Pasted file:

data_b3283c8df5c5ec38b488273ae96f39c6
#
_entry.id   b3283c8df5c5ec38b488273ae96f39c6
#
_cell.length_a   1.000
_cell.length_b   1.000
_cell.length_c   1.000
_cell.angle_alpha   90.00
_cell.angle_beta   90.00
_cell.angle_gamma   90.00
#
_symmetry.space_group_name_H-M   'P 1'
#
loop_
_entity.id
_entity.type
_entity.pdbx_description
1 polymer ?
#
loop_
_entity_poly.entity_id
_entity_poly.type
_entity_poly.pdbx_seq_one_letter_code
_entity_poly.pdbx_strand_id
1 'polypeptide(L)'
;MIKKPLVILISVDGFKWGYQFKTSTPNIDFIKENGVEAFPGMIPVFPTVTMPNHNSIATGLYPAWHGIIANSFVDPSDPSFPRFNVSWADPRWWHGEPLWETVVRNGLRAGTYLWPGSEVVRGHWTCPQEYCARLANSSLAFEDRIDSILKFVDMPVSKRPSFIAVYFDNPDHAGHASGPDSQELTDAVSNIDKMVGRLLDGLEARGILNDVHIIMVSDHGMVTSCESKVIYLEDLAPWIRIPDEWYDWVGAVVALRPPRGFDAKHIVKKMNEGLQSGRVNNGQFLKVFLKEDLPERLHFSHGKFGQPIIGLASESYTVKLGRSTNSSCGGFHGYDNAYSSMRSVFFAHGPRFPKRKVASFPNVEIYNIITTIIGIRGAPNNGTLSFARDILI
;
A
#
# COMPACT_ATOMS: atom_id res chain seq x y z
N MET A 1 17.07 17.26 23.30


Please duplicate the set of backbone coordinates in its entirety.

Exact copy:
data_b3283c8df5c5ec38b488273ae96f39c6
#
_entry.id   b3283c8df5c5ec38b488273ae96f39c6
#
_cell.length_a   1.000
_cell.length_b   1.000
_cell.length_c   1.000
_cell.angle_alpha   90.00
_cell.angle_beta   90.00
_cell.angle_gamma   90.00
#
_symmetry.space_group_name_H-M   'P 1'
#
loop_
_entity.id
_entity.type
_entity.pdbx_description
1 polymer ?
#
loop_
_entity_poly.entity_id
_entity_poly.type
_entity_poly.pdbx_seq_one_letter_code
_entity_poly.pdbx_strand_id
1 'polypeptide(L)'
;MIKKPLVILISVDGFKWGYQFKTSTPNIDFIKENGVEAFPGMIPVFPTVTMPNHNSIATGLYPAWHGIIANSFVDPSDPSFPRFNVSWADPRWWHGEPLWETVVRNGLRAGTYLWPGSEVVRGHWTCPQEYCARLANSSLAFEDRIDSILKFVDMPVSKRPSFIAVYFDNPDHAGHASGPDSQELTDAVSNIDKMVGRLLDGLEARGILNDVHIIMVSDHGMVTSCESKVIYLEDLAPWIRIPDEWYDWVGAVVALRPPRGFDAKHIVKKMNEGLQSGRVNNGQFLKVFLKEDLPERLHFSHGKFGQPIIGLASESYTVKLGRSTNSSCGGFHGYDNAYSSMRSVFFAHGPRFPKRKVASFPNVEIYNIITTIIGIRGAPNNGTLSFARDILI
;
A
#
# COMPACT_ATOMS: atom_id res chain seq x y z
N MET A 1 17.07 17.26 23.30